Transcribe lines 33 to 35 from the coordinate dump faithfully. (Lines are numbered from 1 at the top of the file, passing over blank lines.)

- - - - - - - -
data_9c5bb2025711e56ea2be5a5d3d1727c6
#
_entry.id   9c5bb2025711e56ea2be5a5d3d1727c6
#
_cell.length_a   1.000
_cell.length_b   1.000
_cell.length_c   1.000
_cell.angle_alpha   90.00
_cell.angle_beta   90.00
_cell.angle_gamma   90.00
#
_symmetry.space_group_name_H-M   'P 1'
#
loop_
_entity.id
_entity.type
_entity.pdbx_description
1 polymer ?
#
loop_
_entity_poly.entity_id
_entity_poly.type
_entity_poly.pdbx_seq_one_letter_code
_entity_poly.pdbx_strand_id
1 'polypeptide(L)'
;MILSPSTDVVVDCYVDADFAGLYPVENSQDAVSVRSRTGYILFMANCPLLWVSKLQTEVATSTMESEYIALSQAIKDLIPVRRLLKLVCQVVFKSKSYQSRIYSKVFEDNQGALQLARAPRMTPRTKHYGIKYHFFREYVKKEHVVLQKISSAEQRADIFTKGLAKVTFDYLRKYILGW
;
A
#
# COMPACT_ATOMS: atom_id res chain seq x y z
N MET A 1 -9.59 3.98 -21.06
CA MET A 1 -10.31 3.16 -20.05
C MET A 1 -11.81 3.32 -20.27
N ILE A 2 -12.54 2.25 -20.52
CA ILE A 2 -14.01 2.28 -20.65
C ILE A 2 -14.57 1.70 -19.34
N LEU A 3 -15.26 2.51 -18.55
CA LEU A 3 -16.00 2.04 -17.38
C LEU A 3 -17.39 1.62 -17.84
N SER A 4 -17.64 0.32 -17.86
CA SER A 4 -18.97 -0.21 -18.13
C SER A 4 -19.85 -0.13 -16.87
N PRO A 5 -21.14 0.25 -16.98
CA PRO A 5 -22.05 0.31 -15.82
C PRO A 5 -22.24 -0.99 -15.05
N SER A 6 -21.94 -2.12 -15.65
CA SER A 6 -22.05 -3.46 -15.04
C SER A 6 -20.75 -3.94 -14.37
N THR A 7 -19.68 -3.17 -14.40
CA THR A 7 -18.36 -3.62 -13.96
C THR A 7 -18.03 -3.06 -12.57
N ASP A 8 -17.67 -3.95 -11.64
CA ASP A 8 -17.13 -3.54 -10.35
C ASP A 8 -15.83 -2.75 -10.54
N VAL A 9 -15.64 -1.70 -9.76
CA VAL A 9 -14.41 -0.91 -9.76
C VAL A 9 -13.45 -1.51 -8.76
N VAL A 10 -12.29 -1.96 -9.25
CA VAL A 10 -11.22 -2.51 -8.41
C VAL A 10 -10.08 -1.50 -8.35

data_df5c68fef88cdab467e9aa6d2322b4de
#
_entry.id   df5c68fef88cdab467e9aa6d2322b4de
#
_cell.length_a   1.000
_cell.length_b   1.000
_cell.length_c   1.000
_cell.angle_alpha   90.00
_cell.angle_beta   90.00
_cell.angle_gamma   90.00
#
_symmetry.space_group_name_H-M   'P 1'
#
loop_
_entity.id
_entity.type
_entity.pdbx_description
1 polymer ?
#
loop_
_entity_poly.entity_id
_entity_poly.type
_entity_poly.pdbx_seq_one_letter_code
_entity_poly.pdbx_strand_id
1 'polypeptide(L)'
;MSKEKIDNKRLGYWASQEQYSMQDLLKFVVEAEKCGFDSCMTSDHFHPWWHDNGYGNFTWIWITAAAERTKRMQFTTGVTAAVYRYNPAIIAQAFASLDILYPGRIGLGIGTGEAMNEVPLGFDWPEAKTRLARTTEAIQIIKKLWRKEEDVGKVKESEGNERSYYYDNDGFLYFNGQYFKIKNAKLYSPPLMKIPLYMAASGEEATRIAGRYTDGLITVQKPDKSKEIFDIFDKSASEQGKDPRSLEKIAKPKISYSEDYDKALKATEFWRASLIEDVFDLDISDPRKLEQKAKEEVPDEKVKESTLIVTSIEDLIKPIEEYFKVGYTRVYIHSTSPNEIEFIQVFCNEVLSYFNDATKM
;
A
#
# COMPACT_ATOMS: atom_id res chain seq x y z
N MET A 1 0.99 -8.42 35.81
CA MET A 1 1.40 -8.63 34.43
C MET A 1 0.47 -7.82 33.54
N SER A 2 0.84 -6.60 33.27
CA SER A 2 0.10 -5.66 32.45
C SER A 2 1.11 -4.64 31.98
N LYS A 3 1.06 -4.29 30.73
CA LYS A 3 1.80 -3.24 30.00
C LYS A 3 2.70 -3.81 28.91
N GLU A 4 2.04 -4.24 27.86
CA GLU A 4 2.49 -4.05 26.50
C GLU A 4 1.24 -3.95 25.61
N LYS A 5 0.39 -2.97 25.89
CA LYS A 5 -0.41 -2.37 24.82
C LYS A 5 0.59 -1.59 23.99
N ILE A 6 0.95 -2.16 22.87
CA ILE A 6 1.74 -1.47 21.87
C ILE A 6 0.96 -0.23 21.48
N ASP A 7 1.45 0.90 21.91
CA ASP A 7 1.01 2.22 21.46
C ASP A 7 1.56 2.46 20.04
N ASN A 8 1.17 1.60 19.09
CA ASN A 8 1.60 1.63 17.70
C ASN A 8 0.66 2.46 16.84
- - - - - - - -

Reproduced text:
C MET A 1 -11.81 3.32 -20.27
N ILE A 2 -12.54 2.25 -20.52
CA ILE A 2 -14.01 2.28 -20.65